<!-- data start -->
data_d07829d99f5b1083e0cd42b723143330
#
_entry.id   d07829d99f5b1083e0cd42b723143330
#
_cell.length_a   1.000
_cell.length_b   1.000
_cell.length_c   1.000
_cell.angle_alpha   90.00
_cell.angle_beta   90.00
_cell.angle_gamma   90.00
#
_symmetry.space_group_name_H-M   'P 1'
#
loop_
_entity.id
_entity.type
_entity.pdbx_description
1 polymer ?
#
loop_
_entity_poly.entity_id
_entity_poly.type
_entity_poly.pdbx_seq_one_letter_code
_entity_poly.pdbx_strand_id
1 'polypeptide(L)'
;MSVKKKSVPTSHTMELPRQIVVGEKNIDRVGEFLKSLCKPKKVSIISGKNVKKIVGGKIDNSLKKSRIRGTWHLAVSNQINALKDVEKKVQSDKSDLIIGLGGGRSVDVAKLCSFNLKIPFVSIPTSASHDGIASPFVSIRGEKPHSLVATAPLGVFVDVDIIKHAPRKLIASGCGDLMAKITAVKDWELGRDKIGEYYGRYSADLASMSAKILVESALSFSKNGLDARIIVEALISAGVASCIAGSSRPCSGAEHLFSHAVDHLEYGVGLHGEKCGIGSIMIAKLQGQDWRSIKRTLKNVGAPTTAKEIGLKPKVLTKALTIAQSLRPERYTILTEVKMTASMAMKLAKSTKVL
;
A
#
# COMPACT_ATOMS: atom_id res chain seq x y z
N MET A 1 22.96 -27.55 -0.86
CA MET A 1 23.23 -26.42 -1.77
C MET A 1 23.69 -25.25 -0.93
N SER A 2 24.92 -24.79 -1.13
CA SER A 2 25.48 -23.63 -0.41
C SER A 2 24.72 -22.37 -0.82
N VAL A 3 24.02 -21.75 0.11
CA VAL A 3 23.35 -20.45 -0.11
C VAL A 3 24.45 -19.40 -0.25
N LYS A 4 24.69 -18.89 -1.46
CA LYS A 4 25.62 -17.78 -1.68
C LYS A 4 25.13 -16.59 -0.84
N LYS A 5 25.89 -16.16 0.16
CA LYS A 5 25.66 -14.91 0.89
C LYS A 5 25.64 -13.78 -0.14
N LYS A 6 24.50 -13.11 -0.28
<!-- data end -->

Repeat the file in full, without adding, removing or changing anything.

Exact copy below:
data_d07829d99f5b1083e0cd42b723143330
#
_entry.id   d07829d99f5b1083e0cd42b723143330
#
_cell.length_a   1.000
_cell.length_b   1.000
_cell.length_c   1.000
_cell.angle_alpha   90.00
_cell.angle_beta   90.00
_cell.angle_gamma   90.00
#
_symmetry.space_group_name_H-M   'P 1'
#
loop_
_entity.id
_entity.type
_entity.pdbx_description
1 polymer ?
#
loop_
_entity_poly.entity_id
_entity_poly.type
_entity_poly.pdbx_seq_one_letter_code
_entity_poly.pdbx_strand_id
1 'polypeptide(L)'
;MSVKKKSVPTSHTMELPRQIVVGEKNIDRVGEFLKSLCKPKKVSIISGKNVKKIVGGKIDNSLKKSRIRGTWHLAVSNQINALKDVEKKVQSDKSDLIIGLGGGRSVDVAKLCSFNLKIPFVSIPTSASHDGIASPFVSIRGEKPHSLVATAPLGVFVDVDIIKHAPRKLIASGCGDLMAKITAVKDWELGRDKIGEYYGRYSADLASMSAKILVESALSFSKNGLDARIIVEALISAGVASCIAGSSRPCSGAEHLFSHAVDHLEYGVGLHGEKCGIGSIMIAKLQGQDWRSIKRTLKNVGAPTTAKEIGLKPKVLTKALTIAQSLRPERYTILTEVKMTASMAMKLAKSTKVL
;
A
#
# COMPACT_ATOMS: atom_id res chain seq x y z
N MET A 1 22.96 -27.55 -0.86
CA MET A 1 23.23 -26.42 -1.77
C MET A 1 23.69 -25.25 -0.93
N SER A 2 24.92 -24.79 -1.13
CA SER A 2 25.48 -23.63 -0.41
C SER A 2 24.72 -22.37 -0.82
N VAL A 3 24.02 -21.75 0.11
CA VAL A 3 23.35 -20.45 -0.11
C VAL A 3 24.45 -19.40 -0.25
N LYS A 4 24.69 -18.89 -1.46
CA LYS A 4 25.62 -17.78 -1.68
C LYS A 4 25.13 -16.59 -0.84
N LYS A 5 25.89 -16.16 0.16
CA LYS A 5 25.66 -14.91 0.89
C LYS A 5 25.64 -13.78 -0.14
N LYS A 6 24.50 -13.11 -0.28